Vacations for All
Vacationing has an interesting history in America, with the automobile, better paychecks, and more leisure time all creating one of the largest growth industries.
“Tourism in America before World War II” by Thomas Weiss, in The Journal of Economic History (June 2004), Social Science History Institute, Bldg. 200, Rm. 3, Stanford University, Stanford, Calif. 94305–2024.
The first American tourist may have been one Dr. Alexander Hamilton (no known relation to the first U.S. Treasury secretrary), who in 1744 traveled “a course of 1624 miles” from his home in Annapolis, Maryland, just to have a look around. The road from Hamilton’s day to the current era of mass tourism has been, in its way, just as long and leisurely, writes Weiss, an economist at the University of Kansas, Lawrence.
Colonial Americans had little time or money for “frivolous” pursuits, but George Washington and other privileged sorts went, ostensibly for their health, to take the waters in nearby spas. By 1770, Berkeley Warm Springs in what is now West Virginia had become a popular resort for Virginia’s planter aristocracy. After the Revolution spas multiplied, coming to include Hot Springs, Arkansas, and, the most famous, Saratoga Springs, in upstate New York.
In the early 19th century, Niagara Falls and other scenic wonders began drawing visitors (some of them on a fashionable tour of such places not unlike the later Grand Tour of Europe). Seaside resorts, such as Cape May, New Jersey, also grew in popularity. By about 1855, Weiss estimates, America had as many as 300,000 tourists a year—flocking to spas (100,000), a handful of beach resorts (100,000), Niagara (80,000), New Hampshire’s White Mountains (10,000), and other hot spots.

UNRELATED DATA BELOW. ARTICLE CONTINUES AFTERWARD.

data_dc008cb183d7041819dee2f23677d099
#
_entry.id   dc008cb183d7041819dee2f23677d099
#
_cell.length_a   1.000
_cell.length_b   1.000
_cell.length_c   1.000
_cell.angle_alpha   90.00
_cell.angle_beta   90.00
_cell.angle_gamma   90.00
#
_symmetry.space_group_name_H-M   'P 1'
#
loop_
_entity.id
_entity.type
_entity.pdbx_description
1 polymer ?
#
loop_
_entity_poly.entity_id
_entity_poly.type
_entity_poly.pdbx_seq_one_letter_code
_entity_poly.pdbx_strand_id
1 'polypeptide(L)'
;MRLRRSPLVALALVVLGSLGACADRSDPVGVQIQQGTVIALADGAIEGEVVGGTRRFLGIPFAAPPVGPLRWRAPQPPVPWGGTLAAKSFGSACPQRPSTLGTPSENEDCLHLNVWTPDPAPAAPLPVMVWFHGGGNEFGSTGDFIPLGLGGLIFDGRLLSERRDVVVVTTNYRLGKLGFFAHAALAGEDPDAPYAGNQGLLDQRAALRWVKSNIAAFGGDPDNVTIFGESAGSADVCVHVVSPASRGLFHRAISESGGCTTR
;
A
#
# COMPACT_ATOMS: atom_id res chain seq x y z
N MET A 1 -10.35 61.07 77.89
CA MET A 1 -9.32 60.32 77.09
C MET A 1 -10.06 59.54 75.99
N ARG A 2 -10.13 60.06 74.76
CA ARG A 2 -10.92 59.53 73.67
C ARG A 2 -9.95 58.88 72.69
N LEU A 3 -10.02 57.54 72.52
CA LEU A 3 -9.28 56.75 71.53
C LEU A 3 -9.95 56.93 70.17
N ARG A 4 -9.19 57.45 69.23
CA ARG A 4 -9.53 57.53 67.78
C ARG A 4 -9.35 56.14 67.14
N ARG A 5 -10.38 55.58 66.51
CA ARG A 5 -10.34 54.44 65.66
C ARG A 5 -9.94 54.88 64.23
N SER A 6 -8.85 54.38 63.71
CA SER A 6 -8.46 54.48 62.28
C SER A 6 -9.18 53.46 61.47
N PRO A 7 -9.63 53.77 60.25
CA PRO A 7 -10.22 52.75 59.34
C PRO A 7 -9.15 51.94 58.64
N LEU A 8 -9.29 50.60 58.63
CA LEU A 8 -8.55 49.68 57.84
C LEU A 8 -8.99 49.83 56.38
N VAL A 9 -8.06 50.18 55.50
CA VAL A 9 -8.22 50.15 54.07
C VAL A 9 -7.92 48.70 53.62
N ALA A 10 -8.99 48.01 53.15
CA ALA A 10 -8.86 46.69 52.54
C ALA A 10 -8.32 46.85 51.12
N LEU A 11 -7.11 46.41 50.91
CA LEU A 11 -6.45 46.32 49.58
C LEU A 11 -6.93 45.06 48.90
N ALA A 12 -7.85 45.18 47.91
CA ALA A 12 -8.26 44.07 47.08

After the Civil War, the western frontier joined the list of “must see” locales, and the first northern “snowbirds” seeking winter refuge appeared in the South. In coastal South Carolina, people said they lived off fish in summer and Yankees in winter. Still, tourism remained an elite pursuit. At the turn of the 20th century, Weiss estimates, only about two percent of the population (1.5 million people) was able to indulge in the luxury of pleasure travel. That began to change with the arrival of the automobile. Auto touring allowed shorter, cheaper jaunts to a wider selection of destinations, facilitated by auto camps and, by 1930, that fabulous American invention, the motel. By then, America’s best-known tourist destinations were attracting about six million visitors annually, or more than five percent of the population. The Depression brought an unexpected benefit: paid vacations for working people. Nearly 40 percent of hourly workers in manufacturing had them by 1937.
Then came the post–World War II democratization of travel: Paychecks fattened, highways were built, airlines took wing, and, as Weiss sums it up, “all hell broke loose.” Even as Americans complain that they’re starved for free time, tourism has become one of the nation’s fastest-growing economic sectors, accounting for nearly four percent of the gross domestic product.